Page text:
Vyaire Medical Continues to Deliver Needed Training Despite COVID-19 Challenges

Vyaire Medical Continues to Deliver Needed Training Despite COVID-19 Challenges

Vyaire Medical Continues to Deliver Needed Training Despite COVID-19 Challenges

Any group of professionals that relies on in-person interaction for success knows the challenges that the global COVID-19 pandemic has brought. The training team at Vyaire Medical is no exception, but they have overcome every obstacle with a can-do spirit and a dedication to patient care.

Last year the COVID-19 outbreak forced the cancellation of all application, technical and biomedical classroom training sessions at Vyaire’s training center in Mettawa, Ill., to protect the safety and wellness of employees and customers. The company has recently resumed in-person respiratory diagnostics and ventilation classes at the training center with capacity limits and COVID-19 safety precautions in place.

For Vyaire Medical's in-field trainers in the US, however, there was no cessation of activity. Working under heavy restrictions, the team of eight training professionals continued with on-site training sessions to support frontline workers, while also working together to create online content to supplement their efforts.

"Many of (our trainers) have spent very little time at home since February 2020," said Terry Blansfield, director of clinical services and ventilation education at Vyaire Medical. "Members of the team have continued — even before vaccines were available — to be in the hospitals providing the needed training."

Although many hospitals were not allowing vendor visits, the relentless spread of the pandemic meant they still needed ventilator training. "For me, it was only about six weeks that I wasn't out in the field," said Janice Hamons, clinical specialist, ventilation. "We were out there as much as we could be following all hospital protocols and with extensive precautions in place."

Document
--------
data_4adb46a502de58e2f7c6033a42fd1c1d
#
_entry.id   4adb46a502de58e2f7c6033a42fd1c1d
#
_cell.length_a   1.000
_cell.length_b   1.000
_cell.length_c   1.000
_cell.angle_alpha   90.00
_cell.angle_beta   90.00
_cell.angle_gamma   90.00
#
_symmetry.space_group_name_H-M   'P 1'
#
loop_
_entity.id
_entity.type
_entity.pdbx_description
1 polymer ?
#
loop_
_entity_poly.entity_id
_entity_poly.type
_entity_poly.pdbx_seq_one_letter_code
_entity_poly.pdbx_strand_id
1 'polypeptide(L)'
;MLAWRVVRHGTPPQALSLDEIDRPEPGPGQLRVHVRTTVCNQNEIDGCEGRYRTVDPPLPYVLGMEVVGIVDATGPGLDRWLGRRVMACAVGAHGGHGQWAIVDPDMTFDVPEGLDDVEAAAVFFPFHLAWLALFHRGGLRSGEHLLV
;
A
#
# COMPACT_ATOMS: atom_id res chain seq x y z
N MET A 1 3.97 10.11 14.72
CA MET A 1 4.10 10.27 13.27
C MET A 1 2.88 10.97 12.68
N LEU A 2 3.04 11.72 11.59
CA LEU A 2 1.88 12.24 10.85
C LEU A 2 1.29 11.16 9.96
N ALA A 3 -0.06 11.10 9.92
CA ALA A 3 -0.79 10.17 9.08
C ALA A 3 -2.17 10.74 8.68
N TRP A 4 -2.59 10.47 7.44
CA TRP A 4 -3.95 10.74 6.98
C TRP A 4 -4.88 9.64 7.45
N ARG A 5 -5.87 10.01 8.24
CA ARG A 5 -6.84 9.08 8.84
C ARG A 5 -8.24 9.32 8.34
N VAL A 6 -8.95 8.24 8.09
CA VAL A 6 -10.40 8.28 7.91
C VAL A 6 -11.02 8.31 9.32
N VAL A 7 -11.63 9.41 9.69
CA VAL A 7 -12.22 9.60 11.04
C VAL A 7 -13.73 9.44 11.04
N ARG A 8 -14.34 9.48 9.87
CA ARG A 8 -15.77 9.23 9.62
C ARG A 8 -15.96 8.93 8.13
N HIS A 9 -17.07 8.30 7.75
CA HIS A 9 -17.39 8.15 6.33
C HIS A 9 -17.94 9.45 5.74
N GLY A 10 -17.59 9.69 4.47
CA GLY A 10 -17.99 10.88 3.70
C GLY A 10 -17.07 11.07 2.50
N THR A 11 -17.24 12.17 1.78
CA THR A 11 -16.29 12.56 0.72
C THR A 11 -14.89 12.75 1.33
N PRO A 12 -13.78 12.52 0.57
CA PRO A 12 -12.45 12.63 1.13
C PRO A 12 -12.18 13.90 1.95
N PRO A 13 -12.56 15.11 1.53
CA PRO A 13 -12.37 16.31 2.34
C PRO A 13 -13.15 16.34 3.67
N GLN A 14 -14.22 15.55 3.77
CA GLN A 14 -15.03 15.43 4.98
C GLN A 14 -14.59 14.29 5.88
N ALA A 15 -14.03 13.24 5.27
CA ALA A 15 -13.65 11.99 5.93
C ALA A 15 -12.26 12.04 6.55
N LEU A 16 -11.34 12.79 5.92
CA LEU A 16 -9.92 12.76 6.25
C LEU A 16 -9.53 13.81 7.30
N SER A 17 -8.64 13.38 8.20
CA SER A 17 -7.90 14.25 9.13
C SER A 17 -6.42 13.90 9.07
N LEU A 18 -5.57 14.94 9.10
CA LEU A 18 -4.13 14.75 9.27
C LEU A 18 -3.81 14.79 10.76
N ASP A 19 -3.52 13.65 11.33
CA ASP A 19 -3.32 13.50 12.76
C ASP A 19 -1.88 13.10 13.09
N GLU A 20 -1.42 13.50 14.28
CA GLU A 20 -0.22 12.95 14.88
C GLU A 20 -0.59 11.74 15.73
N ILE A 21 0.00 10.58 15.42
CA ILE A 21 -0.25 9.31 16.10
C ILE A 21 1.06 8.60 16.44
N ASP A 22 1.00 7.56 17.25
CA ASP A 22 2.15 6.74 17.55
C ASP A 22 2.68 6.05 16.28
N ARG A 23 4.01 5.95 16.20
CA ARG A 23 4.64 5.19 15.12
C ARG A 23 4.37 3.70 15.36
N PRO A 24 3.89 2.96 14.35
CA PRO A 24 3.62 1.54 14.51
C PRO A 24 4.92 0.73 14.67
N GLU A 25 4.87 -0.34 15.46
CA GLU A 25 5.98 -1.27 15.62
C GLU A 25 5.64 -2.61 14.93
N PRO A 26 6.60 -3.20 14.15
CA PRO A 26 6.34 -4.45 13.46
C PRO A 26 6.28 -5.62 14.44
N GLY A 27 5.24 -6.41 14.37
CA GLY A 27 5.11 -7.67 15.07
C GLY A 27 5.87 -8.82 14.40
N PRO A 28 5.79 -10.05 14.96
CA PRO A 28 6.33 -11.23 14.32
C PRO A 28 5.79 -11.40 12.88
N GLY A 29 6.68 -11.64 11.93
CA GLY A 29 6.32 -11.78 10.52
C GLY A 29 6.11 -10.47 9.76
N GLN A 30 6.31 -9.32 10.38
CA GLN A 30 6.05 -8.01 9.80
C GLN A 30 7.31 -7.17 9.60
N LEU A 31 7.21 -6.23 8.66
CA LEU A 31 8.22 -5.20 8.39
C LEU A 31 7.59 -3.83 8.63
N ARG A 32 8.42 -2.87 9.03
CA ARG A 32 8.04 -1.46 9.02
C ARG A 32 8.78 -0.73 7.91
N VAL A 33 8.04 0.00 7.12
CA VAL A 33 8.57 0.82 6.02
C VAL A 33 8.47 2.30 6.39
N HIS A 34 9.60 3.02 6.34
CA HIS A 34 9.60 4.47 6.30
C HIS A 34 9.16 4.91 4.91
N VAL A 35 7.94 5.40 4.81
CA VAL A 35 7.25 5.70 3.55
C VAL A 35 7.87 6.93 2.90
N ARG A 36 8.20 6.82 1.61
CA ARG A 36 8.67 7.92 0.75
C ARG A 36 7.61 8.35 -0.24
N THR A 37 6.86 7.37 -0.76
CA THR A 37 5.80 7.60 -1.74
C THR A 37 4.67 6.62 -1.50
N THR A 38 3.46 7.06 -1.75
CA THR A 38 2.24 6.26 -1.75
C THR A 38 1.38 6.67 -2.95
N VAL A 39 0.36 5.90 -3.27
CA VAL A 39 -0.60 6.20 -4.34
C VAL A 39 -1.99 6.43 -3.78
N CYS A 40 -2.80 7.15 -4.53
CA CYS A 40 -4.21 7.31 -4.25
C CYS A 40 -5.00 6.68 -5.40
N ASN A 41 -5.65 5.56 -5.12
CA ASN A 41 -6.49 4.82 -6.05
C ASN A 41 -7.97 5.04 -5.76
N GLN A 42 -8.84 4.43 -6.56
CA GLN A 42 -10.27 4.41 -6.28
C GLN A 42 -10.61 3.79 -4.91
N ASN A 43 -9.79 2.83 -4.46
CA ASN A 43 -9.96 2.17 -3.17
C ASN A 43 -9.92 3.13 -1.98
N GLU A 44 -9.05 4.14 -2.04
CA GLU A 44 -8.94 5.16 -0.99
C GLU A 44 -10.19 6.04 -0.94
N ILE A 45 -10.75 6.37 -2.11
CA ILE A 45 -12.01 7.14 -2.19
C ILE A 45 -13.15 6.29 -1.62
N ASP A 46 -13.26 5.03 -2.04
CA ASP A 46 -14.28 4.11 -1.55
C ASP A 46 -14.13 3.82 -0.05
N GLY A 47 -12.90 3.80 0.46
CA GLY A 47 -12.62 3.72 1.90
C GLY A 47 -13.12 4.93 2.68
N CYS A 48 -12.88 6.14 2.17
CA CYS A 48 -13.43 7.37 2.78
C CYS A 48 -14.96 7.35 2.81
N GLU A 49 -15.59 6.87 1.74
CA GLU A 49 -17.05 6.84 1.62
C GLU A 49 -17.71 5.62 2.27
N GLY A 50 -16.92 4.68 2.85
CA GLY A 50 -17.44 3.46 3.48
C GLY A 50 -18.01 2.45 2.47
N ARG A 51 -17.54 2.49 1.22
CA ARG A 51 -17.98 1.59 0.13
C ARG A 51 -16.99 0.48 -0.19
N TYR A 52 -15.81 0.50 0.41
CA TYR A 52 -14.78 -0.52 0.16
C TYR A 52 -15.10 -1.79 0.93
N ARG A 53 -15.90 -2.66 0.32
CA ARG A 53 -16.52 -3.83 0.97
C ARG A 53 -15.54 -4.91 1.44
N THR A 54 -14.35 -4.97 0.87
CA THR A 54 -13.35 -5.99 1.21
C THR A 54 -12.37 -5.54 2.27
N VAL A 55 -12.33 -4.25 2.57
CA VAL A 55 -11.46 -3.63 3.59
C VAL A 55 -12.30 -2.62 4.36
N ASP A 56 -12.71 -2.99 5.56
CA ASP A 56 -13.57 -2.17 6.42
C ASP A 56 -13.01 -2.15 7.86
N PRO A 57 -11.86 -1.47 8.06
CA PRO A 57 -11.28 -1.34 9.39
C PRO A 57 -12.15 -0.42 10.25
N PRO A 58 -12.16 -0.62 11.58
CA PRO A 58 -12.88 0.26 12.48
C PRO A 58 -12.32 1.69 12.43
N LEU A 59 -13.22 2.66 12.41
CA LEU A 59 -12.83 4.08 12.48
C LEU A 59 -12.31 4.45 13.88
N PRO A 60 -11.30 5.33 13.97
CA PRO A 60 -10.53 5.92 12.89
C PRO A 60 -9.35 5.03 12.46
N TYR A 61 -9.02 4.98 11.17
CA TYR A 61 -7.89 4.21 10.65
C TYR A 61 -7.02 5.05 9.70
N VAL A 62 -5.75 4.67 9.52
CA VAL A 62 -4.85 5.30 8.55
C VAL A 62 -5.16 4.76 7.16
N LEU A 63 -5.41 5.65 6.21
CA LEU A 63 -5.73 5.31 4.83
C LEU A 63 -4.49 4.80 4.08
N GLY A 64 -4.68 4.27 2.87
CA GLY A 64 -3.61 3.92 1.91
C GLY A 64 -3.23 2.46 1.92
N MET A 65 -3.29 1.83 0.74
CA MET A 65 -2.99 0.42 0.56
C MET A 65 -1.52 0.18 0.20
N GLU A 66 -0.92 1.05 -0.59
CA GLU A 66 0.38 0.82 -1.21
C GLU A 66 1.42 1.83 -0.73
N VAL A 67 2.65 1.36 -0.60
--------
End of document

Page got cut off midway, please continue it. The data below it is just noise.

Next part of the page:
Of course, those trainings weren't happening in the usual way. Trainers had to wear N95 masks at all times, and often were required to wear additional personal protective equipment (PPE) such as gowns, masks and face shields.

Scheduling trainings proved to a bit of a challenge, too. Normally training sessions would last about an hour and would occur as often as needed to cover all shifts. But because the hospital staffs were so overwhelmed, scheduling specific times for training was impossible. "There were always emergencies pulling people away."

As a result, Hamons and the other trainers would do multiple training sessions over the course of a 10- or 12-hour day.

In addition, trainers often found themselves traveling outside their normal regions to provide training where it was needed. "The thing about the whole pandemic and going from the status quo to where we are now is it required incredible flexibility from our entire team," Hamons said. "We hope our customers felt that we were all coming together to do everything possible for them and their patients."

To address these challenges, Vyaire expanded the online training it had been providing for years. These efforts included virtual live sessions, on-demand sessions and videos — all in multiple languages.

"We were in full production throughout the pandemic," Blansfield said. "We got very flexible in how we delivered education."

"That online learning ability was key," Hamons added. She said while she might be able to do one to two in-person trainings per week, the digital content allowed her to help many more hospitals in that timeframe.

Blansfield said Vyaire plans to take the lessons it's learned during the pandemic and apply them to future training content. For example, while the company will continue to offer online training, it also plans to make the sessions even more interactive and immersive. He said, for example, a trainee will have to interact with his or her screen in the right way before they can move on to the next segment of the training.

In addition, Vyaire is planning to do more re-education sessions to address questions that may have come up since the original training. "These are complex pieces of equipment. It's very difficult to teach people everything they need to know in an hour," Hamons said. "Re-education is a great application for the virtual training that we do."

And that may be one of the silver linings coming from the pandemic — lessons learned in the field will enable Vyaire to offer more robust, more efficient, more meaningful and more convenient training to healthcare professionals.

"There's always an opportunity to learn," Blansfield said. "It's only a mistake if you don't learn from it."

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